Tooly Zylberberg tells a story: as a child, she was stolen from home, stashed at a den of thieves, then adopted by crooks there, who ended up raising her and even using the little girl in capers around the globe.
But Tooly understands only fragments of what happened in Thailand, Italy, New York and beyond. Then, a desperate message reaches her musty bookshop in Wales, and she is lured into a journey that will reveal the secret of her childhood.
I really enjoyed this book. I found the characters so interesting. I’ve spent days trying to decide if I actually like Tooley or if I just like the fact that she owns a book shop. In the end I decided that its a little bit of both. I love that books play a huge role in this book. As it turns out the best way to my heart is to write a book about books.
This book is really Tooley’s journey, spanning over three decades. She is trying to find out who she is and what happened to her in the past. Someone described this book as a jigsaw puzzle and it really is. The narrative moves between three decades, you go along with Tooley trying to fit all the pieces of her life into place.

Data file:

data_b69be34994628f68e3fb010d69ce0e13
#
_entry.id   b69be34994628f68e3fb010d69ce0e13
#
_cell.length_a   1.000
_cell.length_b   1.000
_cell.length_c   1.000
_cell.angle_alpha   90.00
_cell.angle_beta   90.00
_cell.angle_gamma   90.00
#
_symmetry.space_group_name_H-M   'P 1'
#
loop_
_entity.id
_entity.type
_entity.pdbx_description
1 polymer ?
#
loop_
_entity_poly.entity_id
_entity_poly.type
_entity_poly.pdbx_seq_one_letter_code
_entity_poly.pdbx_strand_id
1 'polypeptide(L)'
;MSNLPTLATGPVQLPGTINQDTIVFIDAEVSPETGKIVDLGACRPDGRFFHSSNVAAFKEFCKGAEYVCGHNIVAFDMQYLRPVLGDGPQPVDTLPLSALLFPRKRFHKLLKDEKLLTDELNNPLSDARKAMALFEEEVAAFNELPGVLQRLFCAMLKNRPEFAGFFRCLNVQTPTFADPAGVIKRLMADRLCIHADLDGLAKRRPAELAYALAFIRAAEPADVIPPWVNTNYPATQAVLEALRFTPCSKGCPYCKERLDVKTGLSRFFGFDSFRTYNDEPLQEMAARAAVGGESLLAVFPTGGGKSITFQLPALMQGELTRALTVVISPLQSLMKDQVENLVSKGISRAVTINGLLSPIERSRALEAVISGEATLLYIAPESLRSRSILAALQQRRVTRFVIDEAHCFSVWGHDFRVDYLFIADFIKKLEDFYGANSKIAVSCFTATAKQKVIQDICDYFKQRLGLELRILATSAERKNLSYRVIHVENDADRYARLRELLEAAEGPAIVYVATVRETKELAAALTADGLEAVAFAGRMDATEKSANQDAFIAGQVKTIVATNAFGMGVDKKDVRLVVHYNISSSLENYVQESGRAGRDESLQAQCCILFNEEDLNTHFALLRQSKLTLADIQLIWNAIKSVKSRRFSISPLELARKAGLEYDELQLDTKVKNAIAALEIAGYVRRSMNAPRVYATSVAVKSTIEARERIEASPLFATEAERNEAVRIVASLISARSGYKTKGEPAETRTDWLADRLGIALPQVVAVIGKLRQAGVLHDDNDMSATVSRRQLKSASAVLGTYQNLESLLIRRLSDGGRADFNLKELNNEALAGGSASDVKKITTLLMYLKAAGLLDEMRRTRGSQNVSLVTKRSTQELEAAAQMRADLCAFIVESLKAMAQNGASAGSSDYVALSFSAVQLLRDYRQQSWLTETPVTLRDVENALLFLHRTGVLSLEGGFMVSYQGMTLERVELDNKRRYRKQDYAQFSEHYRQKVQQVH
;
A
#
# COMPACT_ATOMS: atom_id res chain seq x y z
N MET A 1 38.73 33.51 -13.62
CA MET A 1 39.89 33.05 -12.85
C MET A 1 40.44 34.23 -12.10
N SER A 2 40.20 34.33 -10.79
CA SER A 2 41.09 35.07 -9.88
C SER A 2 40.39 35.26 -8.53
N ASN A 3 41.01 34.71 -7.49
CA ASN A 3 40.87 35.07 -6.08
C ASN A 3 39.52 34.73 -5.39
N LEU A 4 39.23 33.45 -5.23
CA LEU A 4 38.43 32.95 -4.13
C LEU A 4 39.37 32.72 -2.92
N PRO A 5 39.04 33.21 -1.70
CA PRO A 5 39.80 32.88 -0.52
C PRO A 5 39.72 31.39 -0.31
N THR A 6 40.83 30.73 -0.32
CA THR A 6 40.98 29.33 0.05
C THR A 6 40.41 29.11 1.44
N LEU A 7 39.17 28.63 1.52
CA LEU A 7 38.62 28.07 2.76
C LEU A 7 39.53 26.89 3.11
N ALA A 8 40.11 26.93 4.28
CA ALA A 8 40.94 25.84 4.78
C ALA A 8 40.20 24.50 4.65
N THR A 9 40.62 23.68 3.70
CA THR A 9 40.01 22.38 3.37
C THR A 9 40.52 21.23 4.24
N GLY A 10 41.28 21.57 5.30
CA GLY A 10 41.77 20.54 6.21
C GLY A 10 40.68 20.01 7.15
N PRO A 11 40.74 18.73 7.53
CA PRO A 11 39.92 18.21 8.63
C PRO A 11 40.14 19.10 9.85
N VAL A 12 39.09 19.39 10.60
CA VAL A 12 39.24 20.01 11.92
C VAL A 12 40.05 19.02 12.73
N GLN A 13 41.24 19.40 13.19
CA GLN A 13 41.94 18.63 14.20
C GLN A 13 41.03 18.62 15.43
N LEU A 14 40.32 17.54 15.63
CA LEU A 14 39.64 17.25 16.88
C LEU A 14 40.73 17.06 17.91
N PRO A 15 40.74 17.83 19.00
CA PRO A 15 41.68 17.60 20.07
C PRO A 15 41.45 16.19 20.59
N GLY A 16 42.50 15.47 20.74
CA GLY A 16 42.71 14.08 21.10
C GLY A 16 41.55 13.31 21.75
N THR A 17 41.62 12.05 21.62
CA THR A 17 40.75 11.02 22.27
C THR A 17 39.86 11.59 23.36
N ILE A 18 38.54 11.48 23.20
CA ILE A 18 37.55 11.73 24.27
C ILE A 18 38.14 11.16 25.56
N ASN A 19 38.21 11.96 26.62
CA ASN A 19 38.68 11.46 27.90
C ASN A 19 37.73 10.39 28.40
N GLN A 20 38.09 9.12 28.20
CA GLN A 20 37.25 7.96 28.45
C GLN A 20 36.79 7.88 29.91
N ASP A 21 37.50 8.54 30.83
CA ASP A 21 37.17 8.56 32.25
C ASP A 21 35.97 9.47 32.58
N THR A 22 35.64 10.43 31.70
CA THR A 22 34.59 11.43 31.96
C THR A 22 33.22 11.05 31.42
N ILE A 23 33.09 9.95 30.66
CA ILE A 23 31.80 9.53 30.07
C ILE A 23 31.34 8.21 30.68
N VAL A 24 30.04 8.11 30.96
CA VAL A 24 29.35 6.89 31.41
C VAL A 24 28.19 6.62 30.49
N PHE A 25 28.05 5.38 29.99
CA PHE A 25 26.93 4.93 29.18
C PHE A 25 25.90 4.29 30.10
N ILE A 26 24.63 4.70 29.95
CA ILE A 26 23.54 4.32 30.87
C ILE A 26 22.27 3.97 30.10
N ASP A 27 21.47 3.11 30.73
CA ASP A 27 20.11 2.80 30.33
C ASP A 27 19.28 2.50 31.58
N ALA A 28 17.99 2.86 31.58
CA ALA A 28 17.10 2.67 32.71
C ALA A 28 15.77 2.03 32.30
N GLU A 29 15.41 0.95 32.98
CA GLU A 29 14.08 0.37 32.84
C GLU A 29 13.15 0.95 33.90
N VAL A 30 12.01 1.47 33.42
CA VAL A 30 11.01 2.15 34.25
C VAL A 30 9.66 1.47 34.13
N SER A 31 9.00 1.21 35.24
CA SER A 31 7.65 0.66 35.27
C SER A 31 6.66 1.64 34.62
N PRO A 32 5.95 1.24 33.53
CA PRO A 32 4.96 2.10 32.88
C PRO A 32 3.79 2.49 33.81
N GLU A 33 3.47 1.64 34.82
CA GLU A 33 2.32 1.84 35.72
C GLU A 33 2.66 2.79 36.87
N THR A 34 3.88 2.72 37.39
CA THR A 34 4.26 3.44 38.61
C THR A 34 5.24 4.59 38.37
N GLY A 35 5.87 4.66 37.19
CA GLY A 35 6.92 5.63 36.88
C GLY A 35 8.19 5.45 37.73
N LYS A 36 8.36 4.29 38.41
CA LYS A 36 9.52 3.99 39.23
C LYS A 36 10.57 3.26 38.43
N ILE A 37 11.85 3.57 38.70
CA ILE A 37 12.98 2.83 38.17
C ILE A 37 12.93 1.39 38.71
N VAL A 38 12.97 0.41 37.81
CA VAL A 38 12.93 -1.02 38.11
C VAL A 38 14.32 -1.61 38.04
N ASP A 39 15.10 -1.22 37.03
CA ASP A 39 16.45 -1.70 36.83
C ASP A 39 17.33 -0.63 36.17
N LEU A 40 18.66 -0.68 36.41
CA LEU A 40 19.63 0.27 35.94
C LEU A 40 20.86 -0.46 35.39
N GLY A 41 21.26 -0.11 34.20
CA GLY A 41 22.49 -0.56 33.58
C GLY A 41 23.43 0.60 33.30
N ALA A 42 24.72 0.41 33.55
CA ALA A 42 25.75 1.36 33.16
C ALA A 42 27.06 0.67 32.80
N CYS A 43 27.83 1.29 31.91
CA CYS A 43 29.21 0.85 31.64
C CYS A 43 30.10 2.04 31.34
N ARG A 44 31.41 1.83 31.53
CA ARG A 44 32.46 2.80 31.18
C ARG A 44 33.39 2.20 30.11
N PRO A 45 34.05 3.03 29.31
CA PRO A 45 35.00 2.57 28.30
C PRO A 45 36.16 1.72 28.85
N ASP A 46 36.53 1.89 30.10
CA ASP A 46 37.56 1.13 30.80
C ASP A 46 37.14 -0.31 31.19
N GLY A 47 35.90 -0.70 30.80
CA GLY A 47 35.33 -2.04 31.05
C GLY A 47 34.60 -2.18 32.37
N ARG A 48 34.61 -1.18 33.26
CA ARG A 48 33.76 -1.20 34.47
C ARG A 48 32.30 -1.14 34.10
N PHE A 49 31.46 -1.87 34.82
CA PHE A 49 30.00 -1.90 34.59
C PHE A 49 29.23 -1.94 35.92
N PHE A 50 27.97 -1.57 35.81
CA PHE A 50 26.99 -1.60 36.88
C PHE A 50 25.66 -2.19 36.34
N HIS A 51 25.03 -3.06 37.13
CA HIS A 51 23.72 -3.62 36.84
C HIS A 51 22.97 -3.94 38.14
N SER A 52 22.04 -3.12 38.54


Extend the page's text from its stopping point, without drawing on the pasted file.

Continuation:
This is a must read book. Its fantastic and heartbreaking and the ending is wonderfully realistic. I loved this book. Its one that will stay with you.
This has nothing to do with the review, I just wanted to mention it. There is a quote at the end of this book I wanted to talk about because it explains perfectly the reason why I prefer physical books to ebooks:
People kept their books, she thought, not because they were likely to read them again but because these objects contained the past – the texture of being oneself at a particular place, at a particular time, each volume a piece of one’s intellect, whether the work itself had been loved or despised or had included a snooze on page forty.
When we read an ebook we experience the story but that’s it. When we read a book we experience the story but the story is contained within an object. We associate memories with that object whether that be what we were doing while reading that book or other things that just happened to happen during that particular time of our life.
That object – book – begins to get its own story, one that has nothing to do with the story contained within its pages. Its a story that you miss out on if you read on a little screen. Its a story that makes reading that book more enjoyable. And I like that.
*I received a copy of this book from Sceptre Books in exchange for an honest review.